In The Sum of Us, Stevens, who won an Oscar nomination for his Morant screenplay, traces two relationships and their impact on father and son. Jeff thinks he has found the real thing with Greg, who works as a gardener. The widowed Harry encourages him while conducting his own quest for a second wife through a dating service. The quiet enclave they have constructed must withstand new pressures when the divorcee Harry is wooing discovers the truth about his son. She is more shocked by Harry's tolerance than by Jeff's sexual orientation.
When Dowling directed The Sum of Us for the stage, Stevens' script included a generous serving of asides in which Harry and Jeff turn to the audience to offer cutting commentary on what's going on. In his most daring move, Dowling refused to follow movie convention and has preserved those passages.
Moviegoers tend to be jolted when a character suddenly starts talking to them, and the device is rarely used effectively. Michael Caine in Alfie is one successful case. The Sum of Us is another.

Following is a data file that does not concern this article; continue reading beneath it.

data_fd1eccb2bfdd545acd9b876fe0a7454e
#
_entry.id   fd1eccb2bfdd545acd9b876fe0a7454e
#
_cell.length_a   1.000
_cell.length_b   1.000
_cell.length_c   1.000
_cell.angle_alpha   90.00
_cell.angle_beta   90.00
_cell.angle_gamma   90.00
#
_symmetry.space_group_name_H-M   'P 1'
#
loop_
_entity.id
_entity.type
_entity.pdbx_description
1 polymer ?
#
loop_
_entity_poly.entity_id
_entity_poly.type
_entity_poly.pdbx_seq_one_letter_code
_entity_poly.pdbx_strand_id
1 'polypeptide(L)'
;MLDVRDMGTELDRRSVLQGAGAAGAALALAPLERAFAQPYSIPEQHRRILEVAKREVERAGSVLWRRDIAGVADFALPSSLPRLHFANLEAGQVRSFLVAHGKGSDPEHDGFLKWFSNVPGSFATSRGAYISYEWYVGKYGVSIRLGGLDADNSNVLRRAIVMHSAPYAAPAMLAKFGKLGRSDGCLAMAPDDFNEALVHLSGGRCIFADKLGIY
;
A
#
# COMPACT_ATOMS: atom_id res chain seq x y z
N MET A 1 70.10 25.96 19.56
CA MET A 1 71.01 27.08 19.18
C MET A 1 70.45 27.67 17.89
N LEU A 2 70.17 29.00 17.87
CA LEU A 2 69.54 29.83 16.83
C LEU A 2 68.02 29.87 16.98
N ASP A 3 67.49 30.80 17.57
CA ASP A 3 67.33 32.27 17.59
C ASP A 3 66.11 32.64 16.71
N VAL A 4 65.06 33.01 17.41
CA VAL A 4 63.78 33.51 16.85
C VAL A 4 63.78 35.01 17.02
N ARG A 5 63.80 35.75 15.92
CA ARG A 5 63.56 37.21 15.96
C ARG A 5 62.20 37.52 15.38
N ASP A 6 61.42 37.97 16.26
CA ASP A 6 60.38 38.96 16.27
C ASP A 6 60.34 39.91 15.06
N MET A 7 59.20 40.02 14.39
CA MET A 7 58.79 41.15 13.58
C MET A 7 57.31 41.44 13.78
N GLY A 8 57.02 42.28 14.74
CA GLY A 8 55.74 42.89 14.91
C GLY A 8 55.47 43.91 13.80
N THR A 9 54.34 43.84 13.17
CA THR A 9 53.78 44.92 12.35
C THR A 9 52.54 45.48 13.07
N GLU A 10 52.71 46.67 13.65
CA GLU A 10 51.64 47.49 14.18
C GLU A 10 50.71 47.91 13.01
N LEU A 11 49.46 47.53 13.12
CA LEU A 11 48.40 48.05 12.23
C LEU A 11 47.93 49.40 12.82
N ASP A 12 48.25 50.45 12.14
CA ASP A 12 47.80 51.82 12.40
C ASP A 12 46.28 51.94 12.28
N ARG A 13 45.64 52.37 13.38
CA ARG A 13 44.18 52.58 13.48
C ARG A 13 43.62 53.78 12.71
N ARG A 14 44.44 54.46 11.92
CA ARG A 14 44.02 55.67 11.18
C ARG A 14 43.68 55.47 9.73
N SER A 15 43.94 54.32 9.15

"I went back to Alfie, which is one of my favorite films," noted Dowling. ''I wanted to review how and why it worked there. My feeling was that Alfie is such a reprehensible character (that) the audience would have hated him if Caine hadn't been talking to the camera. You like him in spite of who he is.
"In The Sum of Us, we went beyond that, and I was excited about breaking up the traditional narrative," he explained. "When Russell and Jack speak to the camera, they're letting the audience know that we're not going to be too serious about all this, and they are also letting them into the character. . . .